Nursing in prison--a primary health care role to be proud of: a good prison nurse needs to have a high level of self-knowledge, confidence in her or his practice and the ability to maintain safe boundaries. It's the ideal job for a nurse committed to primary health care.Improving the training of nurses in prison, supporting them in their roles, and raising health service standards within the countries 18 public prisons are the aims of four, recently appointed regional clinical quality assurance advisers. A fifth adviser--one for the Wellington region--and a national health services health services Managed care The benefits covered under a health contract clinical leader are expected to be appointed soon. Covering the northern region (three prisons in total, though four when the Northland north·land also North·land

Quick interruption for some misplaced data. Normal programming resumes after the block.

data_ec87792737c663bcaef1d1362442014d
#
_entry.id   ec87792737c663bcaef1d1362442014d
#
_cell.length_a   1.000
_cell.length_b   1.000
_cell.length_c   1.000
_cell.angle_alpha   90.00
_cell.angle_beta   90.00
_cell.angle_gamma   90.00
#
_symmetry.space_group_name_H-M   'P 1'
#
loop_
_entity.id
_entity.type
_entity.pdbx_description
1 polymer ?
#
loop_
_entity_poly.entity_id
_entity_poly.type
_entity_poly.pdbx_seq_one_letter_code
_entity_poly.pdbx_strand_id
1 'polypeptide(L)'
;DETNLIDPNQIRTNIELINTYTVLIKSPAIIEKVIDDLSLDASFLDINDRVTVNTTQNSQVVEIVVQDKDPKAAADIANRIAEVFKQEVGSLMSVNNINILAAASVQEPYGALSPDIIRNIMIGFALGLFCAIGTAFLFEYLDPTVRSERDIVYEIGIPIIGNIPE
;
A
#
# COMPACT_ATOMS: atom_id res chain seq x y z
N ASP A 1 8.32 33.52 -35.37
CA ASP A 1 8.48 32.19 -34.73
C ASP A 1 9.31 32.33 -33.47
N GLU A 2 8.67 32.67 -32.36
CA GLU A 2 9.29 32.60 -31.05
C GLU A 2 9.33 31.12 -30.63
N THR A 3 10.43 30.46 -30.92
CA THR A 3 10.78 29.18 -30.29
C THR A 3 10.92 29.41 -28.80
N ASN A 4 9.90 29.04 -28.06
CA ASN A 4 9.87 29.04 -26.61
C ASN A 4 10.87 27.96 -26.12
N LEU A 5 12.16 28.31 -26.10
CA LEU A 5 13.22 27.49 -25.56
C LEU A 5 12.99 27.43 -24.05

A region in the north of a country or an area.
northland Regional Corrections Facility opens in March next year) is former Mt Eden prison nurse and team leader Dianna McGregor, who took up her new role at the beginning of September. Now based at Auckland Prison, Paremoremo, McGregor is excited about the new opportunities to improve prison health services and keen to ensure that nurses continue to drive these services.
One of the first tasks of the regional advisers is to rewrite the health section in the public prison manual. "Our policies and procedures Policies and Procedures are a set of documents that describe an organization's policies for operation and the procedures necessary to fulfill the policies. They are often initiated because of some external requirement, such as environmental compliance or other governmental and service specifications are very much in need of updating," said McGregor. "The manual is now out of date and a number of regional variations in health delivery have emerged over the years, with little regard for the need for national consistency. For example, we need clear guidelines in such areas as the delivery of methadone methadone (mĕth`ədōn', –dŏn'), synthetic narcotic similar in effect to morphine. Synthesized in Germany, it came into clinical use after World War II. It is sometimes used as an analgesic and to suppress the cough reflex. treatment, how to manage inmates' withdrawal symptoms Withdrawal symptoms